I had a little buttonhole trauma before I made these as I originally tried to make them smaller. OF COURSE making test ones on scraps before the final versions and these were the smallest I could make that would be nice and even and flat. This fabric is so springy and when you get down to little 1/4" cuts such as on the inside corner of the buttonhole slice there was no way that it would not become a frayed little mess. So these are about 1 inch by .5 inch and I found some fantastic buttons as well. After the fact which is not how I usually do it but this time it was necessary.  The sleeves are just basted on here in anticipation of the fitting.

Avoca jacket front 1

So later next week I will have a finished jacket to show you. Meanwhile I am finishing my crafty worktable project and thinking about sewing a knit top.

Happy winter weekend,  Beth

33 comments:

  1. What a fun story about your fabric! It'll make the jacket even more special!

    I am tackling my first ever lined jacket right now. I have this pattern and can't wait to work up to it :)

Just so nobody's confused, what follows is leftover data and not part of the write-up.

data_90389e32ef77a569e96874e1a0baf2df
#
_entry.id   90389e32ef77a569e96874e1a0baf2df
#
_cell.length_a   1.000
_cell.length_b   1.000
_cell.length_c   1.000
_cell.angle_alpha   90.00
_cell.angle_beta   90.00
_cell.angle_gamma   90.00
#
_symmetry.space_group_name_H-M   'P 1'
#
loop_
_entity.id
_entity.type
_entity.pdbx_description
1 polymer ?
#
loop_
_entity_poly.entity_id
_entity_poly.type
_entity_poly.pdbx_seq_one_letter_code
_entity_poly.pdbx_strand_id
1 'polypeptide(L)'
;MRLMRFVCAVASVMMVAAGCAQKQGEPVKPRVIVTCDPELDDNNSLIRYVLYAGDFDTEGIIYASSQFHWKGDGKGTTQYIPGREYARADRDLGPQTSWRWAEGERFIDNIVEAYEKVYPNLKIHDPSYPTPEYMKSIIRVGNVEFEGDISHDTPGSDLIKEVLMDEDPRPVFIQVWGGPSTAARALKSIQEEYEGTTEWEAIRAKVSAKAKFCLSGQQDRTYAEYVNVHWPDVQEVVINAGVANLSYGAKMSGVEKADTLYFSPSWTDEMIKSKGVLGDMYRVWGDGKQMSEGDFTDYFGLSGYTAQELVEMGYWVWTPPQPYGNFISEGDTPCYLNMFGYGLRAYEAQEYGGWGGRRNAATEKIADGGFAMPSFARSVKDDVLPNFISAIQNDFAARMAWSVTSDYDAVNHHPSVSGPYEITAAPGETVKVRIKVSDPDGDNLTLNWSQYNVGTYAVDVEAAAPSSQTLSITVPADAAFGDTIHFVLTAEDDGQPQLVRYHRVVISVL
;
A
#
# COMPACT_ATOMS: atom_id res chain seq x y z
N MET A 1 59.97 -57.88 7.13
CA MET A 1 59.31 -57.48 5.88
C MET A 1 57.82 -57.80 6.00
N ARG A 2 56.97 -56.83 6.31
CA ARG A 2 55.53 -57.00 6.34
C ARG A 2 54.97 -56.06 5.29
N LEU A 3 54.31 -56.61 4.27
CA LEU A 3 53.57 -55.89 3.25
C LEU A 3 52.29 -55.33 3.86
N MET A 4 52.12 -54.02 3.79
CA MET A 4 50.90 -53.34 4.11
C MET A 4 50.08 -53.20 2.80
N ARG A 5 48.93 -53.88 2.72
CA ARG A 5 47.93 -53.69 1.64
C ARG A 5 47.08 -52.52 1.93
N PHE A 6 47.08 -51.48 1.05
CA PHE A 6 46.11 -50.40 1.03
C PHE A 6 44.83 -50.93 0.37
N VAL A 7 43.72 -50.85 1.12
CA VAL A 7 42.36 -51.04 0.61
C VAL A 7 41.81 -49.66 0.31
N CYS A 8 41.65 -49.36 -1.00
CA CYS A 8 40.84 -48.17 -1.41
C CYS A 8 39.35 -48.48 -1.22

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  2. This fabric looks divine and I can't wait to see it completed and on!

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  3. Thanks for the video link it was fun to watch. And I always learn something new when I come here. I'm one of those sewists that's guilty of serging the seams of a lined garment right after I cut them out. This explains why sometimes my necklines are wonky. Don't know if I can break this terrible habit but you've given me food for thought!

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  4. Can't wait to see your beautiful jacket finished and see what buttons you have found. I love this pattern as well and have only over locked the cut edges once as it was during a workshop but it it not something I normally do.

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  5. Oooh I can't wait to see this finished! I agree about the over locking point. I think it can also stretch edges out. Cute story about the fabric...it makes all so much more personal.

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  6. What a great score! And the colors in this fabric should be fabulous on you :)

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  7. Beautiful fabric with a great story! I'm sometimes lazy but don't ever overlock all edges - I also think it stretches it out.

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  8. What a wonderful story and I can't wait to see the finished jacket. Thanks so much for sharing this.